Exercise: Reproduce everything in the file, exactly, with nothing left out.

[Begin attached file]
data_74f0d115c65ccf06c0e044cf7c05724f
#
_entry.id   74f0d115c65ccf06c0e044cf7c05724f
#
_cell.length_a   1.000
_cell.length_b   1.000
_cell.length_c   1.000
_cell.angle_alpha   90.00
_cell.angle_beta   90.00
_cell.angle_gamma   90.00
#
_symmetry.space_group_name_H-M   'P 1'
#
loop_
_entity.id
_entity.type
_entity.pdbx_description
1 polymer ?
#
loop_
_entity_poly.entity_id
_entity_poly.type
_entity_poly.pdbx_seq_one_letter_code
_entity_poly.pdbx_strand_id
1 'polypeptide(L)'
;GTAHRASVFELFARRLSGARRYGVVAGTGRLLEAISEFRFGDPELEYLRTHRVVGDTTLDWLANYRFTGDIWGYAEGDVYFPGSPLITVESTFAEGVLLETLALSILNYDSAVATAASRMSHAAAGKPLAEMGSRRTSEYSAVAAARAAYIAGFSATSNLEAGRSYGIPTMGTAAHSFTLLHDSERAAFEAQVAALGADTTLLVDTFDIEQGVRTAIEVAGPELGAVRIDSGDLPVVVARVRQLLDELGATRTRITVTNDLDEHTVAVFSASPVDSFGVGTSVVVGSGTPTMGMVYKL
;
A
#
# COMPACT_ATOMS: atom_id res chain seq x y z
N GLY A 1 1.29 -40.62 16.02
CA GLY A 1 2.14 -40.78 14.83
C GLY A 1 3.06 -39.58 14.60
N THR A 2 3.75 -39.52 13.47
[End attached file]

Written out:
data_74f0d115c65ccf06c0e044cf7c05724f
#
_entry.id   74f0d115c65ccf06c0e044cf7c05724f
#
_cell.length_a   1.000
_cell.length_b   1.000
_cell.length_c   1.000
_cell.angle_alpha   90.00
_cell.angle_beta   90.00
_cell.angle_gamma   90.00
#
_symmetry.space_group_name_H-M   'P 1'
#
loop_
_entity.id
_entity.type
_entity.pdbx_description
1 polymer ?
#
loop_
_entity_poly.entity_id
_entity_poly.type
_entity_poly.pdbx_seq_one_letter_code
_entity_poly.pdbx_strand_id
1 'polypeptide(L)'
;GTAHRASVFELFARRLSGARRYGVVAGTGRLLEAISEFRFGDPELEYLRTHRVVGDTTLDWLANYRFTGDIWGYAEGDVYFPGSPLITVESTFAEGVLLETLALSILNYDSAVATAASRMSHAAAGKPLAEMGSRRTSEYSAVAAARAAYIAGFSATSNLEAGRSYGIPTMGTAAHSFTLLHDSERAAFEAQVAALGADTTLLVDTFDIEQGVRTAIEVAGPELGAVRIDSGDLPVVVARVRQLLDELGATRTRITVTNDLDEHTVAVFSASPVDSFGVGTSVVVGSGTPTMGMVYKL
;
A
#
# COMPACT_ATOMS: atom_id res chain seq x y z
N GLY A 1 1.29 -40.62 16.02
CA GLY A 1 2.14 -40.78 14.83
C GLY A 1 3.06 -39.58 14.60
N THR A 2 3.75 -39.52 13.47